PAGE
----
Which problems does synthetic data solve?
Laskowski notes, “The benefits of using synthetic data include reducing constraints when using sensitive or regulated data, tailoring the data needs to certain conditions that cannot be obtained with authentic data and generating datasets for software testing and quality assurance purposes for DevOps teams.” Shaked adds, “AI/ML models are starved for data. Linear algorithms need hundreds of examples per class, while more complex algorithms need tens of thousands to millions of data sets. … Even if the data is safe and representative of every segment of the population, it can still be unusable because it’s incomplete, irrelevant, or out of date. Many enterprises have data inconsistencies because data resides in silos in different regions, business units, and geographies.” Ahuja believes fraud detection is one problem for which synthetic data is particularly useful. She explains, “Uncovering fraud can be challenging because regulations restrict how information can be shared, even within banks. Synthetic data can help to unveil useful patterns, while masking individual incidents.”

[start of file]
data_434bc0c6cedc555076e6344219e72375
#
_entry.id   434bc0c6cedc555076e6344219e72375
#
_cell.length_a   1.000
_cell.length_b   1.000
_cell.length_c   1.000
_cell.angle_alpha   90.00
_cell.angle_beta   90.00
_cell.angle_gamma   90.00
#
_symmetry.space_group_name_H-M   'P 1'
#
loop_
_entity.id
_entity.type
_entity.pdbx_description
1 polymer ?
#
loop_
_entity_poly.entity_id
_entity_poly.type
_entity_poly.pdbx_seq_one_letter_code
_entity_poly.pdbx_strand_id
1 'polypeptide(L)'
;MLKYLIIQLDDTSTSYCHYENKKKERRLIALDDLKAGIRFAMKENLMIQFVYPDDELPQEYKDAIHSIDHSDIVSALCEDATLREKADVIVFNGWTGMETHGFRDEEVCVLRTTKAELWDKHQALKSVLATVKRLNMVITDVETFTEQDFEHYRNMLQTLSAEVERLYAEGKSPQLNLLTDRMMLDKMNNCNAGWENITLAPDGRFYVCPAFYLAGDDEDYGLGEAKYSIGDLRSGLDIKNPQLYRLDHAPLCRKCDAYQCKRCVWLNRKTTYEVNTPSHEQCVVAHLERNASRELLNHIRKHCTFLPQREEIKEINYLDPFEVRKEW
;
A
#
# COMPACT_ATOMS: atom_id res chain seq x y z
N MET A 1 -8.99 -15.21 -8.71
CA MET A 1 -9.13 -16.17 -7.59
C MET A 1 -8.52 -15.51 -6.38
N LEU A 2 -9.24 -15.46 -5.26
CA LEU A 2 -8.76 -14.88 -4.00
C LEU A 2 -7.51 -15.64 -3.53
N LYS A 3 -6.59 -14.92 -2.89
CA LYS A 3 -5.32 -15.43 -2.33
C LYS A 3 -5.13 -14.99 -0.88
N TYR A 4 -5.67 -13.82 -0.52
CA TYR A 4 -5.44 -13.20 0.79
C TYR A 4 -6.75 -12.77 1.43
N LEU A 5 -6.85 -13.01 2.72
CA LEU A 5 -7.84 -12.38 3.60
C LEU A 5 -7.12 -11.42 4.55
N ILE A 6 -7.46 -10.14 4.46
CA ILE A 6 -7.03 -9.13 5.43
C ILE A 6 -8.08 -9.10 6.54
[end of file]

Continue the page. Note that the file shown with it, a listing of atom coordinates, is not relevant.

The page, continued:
How is synthetic data preferable to masking or other options?
As Ahuja pointed out, masking doesn’t always work. Shaked adds, “Anonymization techniques, like data generalization, pseudo-anonymization, data masking, or perturbation blur the data, making it less accurate for analysis since the data loses important characteristics. In addition, hackers can easily reconstruct the original data by using external information. On the other hand, synthetic data is safer because it can’t be reversed back to an original record. The synthetic data is constructed following the same characteristics as the original data without revealing customer identities.”
What is the future of synthetic data?